Syrian refugee children in Iraqi Kurdistan: Hard conditions, ambiguous future



ARA News

Duhok, Iraqi Kurdistan− Thousands of Syrian Kurdish families who escaped the ongoing armed conflict in Syria found in Iraqi Kurdistan a safe haven. Beside safety, they might also be able to improve their living conditions somehow. However, the biggest impact might be on the children of these families, as they were forced to drop out of school and perform different kinds of works in order to overcome the harsh conditions their families have to endure. 

Khalid, a 14 years old boy from Tirbespiye city in northeastern Syria, left school one year ago to emigrate with his family to Iraqi Kurdistan. He works now in shining shoes in a crowded street in Duhok city.

Khalid told ARA News that he lives with his family in Domiz Camp for Syrian refugees and that he comes to the city with his father who works in a nearby shop.

“It was very difficult for me at the beginning, as it was the first time that I had to live away from my friends, my school and the neighbourhood where I grew up. But day by day I have adapted to the situation and have got to make new friends,” Khalid said. 

Bengin, 15, comes from Qamishli city and works in selling mobile phones’ credit cards in the streets of Duhok city.

Bengin was devoted to school, but due to his family’s difficult economic conditions, he had to quit school to emigrate with his family to the Kurdistan Region.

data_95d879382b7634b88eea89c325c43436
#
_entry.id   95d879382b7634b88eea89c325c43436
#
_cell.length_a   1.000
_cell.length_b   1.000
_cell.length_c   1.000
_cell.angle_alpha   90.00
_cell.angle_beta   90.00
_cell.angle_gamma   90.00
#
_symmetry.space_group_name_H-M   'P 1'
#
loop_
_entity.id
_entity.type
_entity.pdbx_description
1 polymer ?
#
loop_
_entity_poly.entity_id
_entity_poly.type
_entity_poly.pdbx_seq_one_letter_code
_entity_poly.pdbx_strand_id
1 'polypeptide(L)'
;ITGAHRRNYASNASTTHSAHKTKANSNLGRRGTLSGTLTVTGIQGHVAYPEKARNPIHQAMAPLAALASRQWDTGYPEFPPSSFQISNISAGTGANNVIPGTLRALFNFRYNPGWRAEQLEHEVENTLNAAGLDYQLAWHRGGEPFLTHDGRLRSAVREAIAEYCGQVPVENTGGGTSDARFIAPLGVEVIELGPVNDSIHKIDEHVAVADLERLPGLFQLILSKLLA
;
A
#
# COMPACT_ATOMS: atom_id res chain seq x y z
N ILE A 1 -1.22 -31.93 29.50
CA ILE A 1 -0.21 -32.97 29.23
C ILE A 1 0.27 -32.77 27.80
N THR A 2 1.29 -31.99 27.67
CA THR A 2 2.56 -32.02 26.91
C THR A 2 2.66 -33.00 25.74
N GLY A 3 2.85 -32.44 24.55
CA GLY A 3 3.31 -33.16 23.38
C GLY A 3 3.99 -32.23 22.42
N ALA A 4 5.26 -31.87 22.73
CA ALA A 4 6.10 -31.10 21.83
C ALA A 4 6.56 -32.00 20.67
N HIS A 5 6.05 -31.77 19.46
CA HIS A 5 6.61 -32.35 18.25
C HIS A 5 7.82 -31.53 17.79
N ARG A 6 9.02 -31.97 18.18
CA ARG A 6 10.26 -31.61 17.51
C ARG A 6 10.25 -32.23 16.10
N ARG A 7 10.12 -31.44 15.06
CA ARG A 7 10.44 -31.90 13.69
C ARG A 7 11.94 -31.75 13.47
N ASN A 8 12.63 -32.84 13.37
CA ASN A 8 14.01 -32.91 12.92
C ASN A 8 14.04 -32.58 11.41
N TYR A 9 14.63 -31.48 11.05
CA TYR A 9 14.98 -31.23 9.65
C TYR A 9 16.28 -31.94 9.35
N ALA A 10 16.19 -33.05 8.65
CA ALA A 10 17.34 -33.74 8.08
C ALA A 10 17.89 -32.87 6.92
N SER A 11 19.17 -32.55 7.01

“Since 4 months, I work in selling mobile phones’ credit cards and sometimes my feet hurt due to walking around all day long,” Bengin expressed his exhaustion to ARA News.

Bengin’s family, which consists of 8 members, has rented a small house in Duhok city for $459 a month. But as the father works in construction, the family is still able to pay the rent. 

Not away from Bengin, his 12 years old sister, Midia, has a small scale for passers-by to weigh. She get $0.20 per person. 

Answering whether she is happy or not, Midia said: “Sometimes I feel bored, but the presence of other Syrian children around comforts me and I feel safe because Bengin is always staying close to me.” 

In the suburb of Duhok city, the closest province in Iraqi Kurdistan to the borders with Syria, Domiz Camp for Syrian refugees is located. According to official statistics, more than 150 thousand refugees −mainly Syrian Kurds− live in Domiz Camp, while other statistics talk about 300 thousand refugees. 


Reporting by: Ehmed Herbi

Source: ARA News


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